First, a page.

Chirac Backtracks on Iran, Says Nuclear-Armed Tehran Unacceptable

France said Thursday that a nuclear-armed Iran would be unacceptable, backtracking on published remarks by President Jacques Chirac that Iran's possession of a nuclear bomb would not be "very dangerous."

"France, along with the international community, cannot accept the prospect of an Iran equipped with a nuclear weapon," Chirac's office said in a statement seeking to limit fallout from the French leader's remarks to the International Herald Tribune and two other publications.

"The Iranian nuclear program is opaque and therefore dangerous for the region," the statement added.

It urged Tehran to suspend uranium enrichment, and said that the United Nations would respond to such a move by suspending sanctions and that negotiations with Tehran would resume.

Western powers last year offered a package of incentives to Iran if its suspends its nuclear program.

"The offer remains on the table," the statement said.

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It followed a remarkable morning of damage-control by Chirac's office, which took the unusual step of asking reporters to come over in person for a clarification about his comments that Iran's possession of a nuclear bomb would not be "very dangerous" and that if it used the weapon on Israel, Tehran would be immediately "razed."

Chirac, who made the comments during a Monday interview, called reporters back the next day to try to have his quotes retracted.

The publications said the interview was tape recorded and on the record.

Chirac's initial remarks — which would have marked a big departure from France's official policy of working to prevent Iran from obtaining nuclear weapons — prompted sharp criticism and protest from experts and the opposition Socialist Party. His office said that foreign governments were also asking for an official clarification.

"I should rather have paid attention to what I was saying and understood that perhaps I was on the record," Chirac said in the second interview on Tuesday, according to transcripts that the three publications posted on their Web sites.

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On Monday, Chirac said of Iran and its nuclear program: "I would say that what is dangerous about this situation is not the fact of having a nuclear bomb. Having one or perhaps a second bomb a little later, well, that's not very dangerous."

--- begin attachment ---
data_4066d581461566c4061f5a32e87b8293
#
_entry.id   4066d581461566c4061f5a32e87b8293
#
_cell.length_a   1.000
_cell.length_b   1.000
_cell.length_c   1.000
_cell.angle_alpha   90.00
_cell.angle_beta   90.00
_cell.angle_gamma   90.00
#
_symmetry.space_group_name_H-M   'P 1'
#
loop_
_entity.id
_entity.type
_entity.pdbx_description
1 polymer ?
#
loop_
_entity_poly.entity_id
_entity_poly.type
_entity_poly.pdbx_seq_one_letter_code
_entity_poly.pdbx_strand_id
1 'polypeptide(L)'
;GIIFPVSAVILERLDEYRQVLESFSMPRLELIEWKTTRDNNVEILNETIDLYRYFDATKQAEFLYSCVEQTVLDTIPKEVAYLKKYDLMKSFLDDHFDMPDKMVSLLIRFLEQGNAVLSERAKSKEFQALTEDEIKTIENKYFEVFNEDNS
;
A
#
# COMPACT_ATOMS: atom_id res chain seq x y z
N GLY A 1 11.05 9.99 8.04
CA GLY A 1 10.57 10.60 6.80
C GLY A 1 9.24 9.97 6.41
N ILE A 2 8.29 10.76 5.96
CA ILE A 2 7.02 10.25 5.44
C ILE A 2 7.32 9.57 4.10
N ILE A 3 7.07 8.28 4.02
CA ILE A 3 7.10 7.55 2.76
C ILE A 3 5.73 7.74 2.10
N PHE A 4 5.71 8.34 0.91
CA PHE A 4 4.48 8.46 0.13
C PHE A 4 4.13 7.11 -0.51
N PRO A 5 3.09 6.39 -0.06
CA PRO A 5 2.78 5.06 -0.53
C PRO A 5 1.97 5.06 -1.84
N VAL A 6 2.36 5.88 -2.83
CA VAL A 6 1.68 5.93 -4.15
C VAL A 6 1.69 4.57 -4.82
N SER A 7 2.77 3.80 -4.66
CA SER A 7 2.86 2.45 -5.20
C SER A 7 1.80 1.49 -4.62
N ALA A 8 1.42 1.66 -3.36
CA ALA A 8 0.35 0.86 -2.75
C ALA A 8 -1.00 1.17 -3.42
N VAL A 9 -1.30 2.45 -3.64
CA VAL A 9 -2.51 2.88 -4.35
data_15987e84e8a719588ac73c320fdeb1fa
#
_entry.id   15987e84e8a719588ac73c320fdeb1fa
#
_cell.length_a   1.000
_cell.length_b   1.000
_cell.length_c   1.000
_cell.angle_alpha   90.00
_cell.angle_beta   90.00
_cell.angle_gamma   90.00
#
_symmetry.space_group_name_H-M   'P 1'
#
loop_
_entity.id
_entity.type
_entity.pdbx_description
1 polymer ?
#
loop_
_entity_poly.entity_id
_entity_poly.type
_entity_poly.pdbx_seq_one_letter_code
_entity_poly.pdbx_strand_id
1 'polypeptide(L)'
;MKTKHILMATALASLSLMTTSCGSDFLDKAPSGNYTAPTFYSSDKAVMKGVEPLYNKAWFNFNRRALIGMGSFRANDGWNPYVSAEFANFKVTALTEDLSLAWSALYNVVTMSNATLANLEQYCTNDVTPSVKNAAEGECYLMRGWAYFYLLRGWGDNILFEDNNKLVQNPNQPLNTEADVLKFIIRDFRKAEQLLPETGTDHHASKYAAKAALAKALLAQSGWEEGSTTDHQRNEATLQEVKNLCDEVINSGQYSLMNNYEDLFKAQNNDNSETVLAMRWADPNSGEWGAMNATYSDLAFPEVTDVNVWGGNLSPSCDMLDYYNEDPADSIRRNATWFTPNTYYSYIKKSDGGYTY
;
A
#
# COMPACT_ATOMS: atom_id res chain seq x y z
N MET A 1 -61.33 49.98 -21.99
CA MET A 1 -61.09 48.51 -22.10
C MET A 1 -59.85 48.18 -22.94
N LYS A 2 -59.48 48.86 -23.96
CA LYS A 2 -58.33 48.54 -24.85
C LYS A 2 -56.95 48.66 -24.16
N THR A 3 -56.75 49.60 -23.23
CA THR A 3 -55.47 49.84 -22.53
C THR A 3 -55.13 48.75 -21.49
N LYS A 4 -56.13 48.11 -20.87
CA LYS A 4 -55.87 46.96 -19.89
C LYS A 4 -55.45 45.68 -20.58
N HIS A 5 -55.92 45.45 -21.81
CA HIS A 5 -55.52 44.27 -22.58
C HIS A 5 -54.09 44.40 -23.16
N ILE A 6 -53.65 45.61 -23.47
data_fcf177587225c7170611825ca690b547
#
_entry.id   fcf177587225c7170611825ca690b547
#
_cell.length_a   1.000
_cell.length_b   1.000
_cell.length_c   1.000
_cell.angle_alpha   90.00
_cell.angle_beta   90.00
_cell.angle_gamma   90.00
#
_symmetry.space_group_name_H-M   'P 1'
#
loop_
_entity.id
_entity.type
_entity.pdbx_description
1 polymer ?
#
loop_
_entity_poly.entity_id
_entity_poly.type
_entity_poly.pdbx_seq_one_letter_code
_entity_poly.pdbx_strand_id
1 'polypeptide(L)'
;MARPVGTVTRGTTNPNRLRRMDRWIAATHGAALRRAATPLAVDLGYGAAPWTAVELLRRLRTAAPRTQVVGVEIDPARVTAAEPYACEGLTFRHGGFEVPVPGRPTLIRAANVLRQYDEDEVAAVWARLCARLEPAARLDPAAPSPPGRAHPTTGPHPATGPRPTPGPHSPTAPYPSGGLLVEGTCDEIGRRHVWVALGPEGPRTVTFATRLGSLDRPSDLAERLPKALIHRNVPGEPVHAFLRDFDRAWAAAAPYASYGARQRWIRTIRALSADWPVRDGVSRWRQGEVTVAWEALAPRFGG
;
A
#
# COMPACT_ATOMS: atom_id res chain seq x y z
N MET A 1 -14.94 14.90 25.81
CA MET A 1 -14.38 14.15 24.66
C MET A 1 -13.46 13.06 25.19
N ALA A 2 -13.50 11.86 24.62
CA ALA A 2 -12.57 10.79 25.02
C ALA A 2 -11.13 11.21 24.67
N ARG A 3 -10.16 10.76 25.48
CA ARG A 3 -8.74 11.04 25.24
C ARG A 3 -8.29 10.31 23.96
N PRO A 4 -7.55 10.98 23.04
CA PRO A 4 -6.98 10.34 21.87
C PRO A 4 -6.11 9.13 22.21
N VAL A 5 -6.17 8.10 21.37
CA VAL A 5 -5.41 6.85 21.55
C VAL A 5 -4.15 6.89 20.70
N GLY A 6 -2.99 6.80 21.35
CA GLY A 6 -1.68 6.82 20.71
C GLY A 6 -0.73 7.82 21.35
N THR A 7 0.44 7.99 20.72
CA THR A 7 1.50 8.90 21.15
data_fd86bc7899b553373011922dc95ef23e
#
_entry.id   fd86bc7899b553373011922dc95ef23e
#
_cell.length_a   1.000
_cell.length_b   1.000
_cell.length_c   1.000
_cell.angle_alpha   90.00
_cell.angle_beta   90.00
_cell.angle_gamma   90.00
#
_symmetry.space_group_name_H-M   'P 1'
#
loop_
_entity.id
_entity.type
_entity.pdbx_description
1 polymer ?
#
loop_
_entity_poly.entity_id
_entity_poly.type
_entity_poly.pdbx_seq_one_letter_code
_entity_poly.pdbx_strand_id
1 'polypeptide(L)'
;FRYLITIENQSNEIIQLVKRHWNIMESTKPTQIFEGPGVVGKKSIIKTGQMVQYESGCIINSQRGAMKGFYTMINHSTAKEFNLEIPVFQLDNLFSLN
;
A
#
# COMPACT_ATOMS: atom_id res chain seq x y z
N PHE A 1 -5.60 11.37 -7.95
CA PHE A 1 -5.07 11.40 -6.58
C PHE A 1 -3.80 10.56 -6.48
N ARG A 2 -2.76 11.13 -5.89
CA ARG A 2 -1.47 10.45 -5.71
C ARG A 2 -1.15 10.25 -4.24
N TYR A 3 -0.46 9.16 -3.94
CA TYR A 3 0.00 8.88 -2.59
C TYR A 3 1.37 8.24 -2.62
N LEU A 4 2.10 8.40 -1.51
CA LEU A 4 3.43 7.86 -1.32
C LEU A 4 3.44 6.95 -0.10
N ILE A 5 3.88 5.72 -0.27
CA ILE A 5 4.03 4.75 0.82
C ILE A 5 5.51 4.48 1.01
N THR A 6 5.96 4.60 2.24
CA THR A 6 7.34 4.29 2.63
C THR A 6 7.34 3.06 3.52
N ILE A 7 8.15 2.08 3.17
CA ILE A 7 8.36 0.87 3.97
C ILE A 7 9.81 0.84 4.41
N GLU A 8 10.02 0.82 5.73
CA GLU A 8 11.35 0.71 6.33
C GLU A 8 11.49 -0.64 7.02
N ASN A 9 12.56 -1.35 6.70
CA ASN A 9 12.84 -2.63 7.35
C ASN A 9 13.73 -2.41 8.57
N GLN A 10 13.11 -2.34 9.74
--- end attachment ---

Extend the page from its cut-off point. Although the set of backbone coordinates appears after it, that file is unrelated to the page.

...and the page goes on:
Instead, Chirac said, the danger lies in the chances of proliferation or an arms race in the Middle East should Iran build a nuclear bomb. Possessing the weapon would be useless for Iran — whose leader has called for Israel to be "wiped off the map" — as using it would mean an instant counterattack, he said.

"Where will it drop it, this bomb? On Israel?" Chirac asked. "It would not have gone 200 meters into the atmosphere before Tehran would be razed."

A French official, who briefed reporters on condition that he not be identified, confirmed that Chirac had later retracted his original comments on Iran, and said the president had been speaking in a "strategic" or hypothetical way about nuclear deterrence involving Iran — not about "diplomacy."

The official said Chirac had spoken hastily and that his reasoning "was missing a few steps," prompting the president to call back the reporters. He said Chirac's idea was to point out how unthinkable it would be that Iran could even consider using a nuclear weapon.

The U.N. Security Council recently imposed limited sanctions — which Chirac supported — to punish Iran for defying a resolution demanding that it suspend uranium enrichment, a process that can produce fissile material to fuel nuclear reactors or, at purer concentrations, the core of nuclear weapons.

The U.S. and its allies accuse Iran of secretly trying to develop nuclear weapons, an allegation Tehran denies, insisting it only wants to produce energy. U.S. administration officials have said diplomacy was the focus of their policy on Iran but have never ruled out attacks on Iran.